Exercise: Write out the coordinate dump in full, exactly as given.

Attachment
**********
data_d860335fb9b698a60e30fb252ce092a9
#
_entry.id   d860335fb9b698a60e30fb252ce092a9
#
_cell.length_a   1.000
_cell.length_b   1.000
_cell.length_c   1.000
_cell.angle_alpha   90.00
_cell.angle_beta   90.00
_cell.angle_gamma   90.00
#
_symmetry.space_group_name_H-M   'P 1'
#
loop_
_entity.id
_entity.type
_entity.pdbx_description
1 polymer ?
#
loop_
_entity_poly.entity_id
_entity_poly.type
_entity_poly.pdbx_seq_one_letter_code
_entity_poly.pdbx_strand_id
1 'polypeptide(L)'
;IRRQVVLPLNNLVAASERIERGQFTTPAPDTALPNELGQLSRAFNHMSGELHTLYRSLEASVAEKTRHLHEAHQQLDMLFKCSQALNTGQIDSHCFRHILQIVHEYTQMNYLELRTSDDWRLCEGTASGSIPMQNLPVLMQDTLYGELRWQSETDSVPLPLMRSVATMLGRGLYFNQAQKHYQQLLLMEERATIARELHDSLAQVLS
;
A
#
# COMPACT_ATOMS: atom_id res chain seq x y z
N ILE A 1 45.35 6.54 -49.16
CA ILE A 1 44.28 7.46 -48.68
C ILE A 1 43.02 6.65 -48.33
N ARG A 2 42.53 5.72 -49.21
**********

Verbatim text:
data_d860335fb9b698a60e30fb252ce092a9
#
_entry.id   d860335fb9b698a60e30fb252ce092a9
#
_cell.length_a   1.000
_cell.length_b   1.000
_cell.length_c   1.000
_cell.angle_alpha   90.00
_cell.angle_beta   90.00
_cell.angle_gamma   90.00
#
_symmetry.space_group_name_H-M   'P 1'
#
loop_
_entity.id
_entity.type
_entity.pdbx_description
1 polymer ?
#
loop_
_entity_poly.entity_id
_entity_poly.type
_entity_poly.pdbx_seq_one_letter_code
_entity_poly.pdbx_strand_id
1 'polypeptide(L)'
;IRRQVVLPLNNLVAASERIERGQFTTPAPDTALPNELGQLSRAFNHMSGELHTLYRSLEASVAEKTRHLHEAHQQLDMLFKCSQALNTGQIDSHCFRHILQIVHEYTQMNYLELRTSDDWRLCEGTASGSIPMQNLPVLMQDTLYGELRWQSETDSVPLPLMRSVATMLGRGLYFNQAQKHYQQLLLMEERATIARELHDSLAQVLS
;
A
#
# COMPACT_ATOMS: atom_id res chain seq x y z
N ILE A 1 45.35 6.54 -49.16
CA ILE A 1 44.28 7.46 -48.68
C ILE A 1 43.02 6.65 -48.33
N ARG A 2 42.53 5.72 -49.21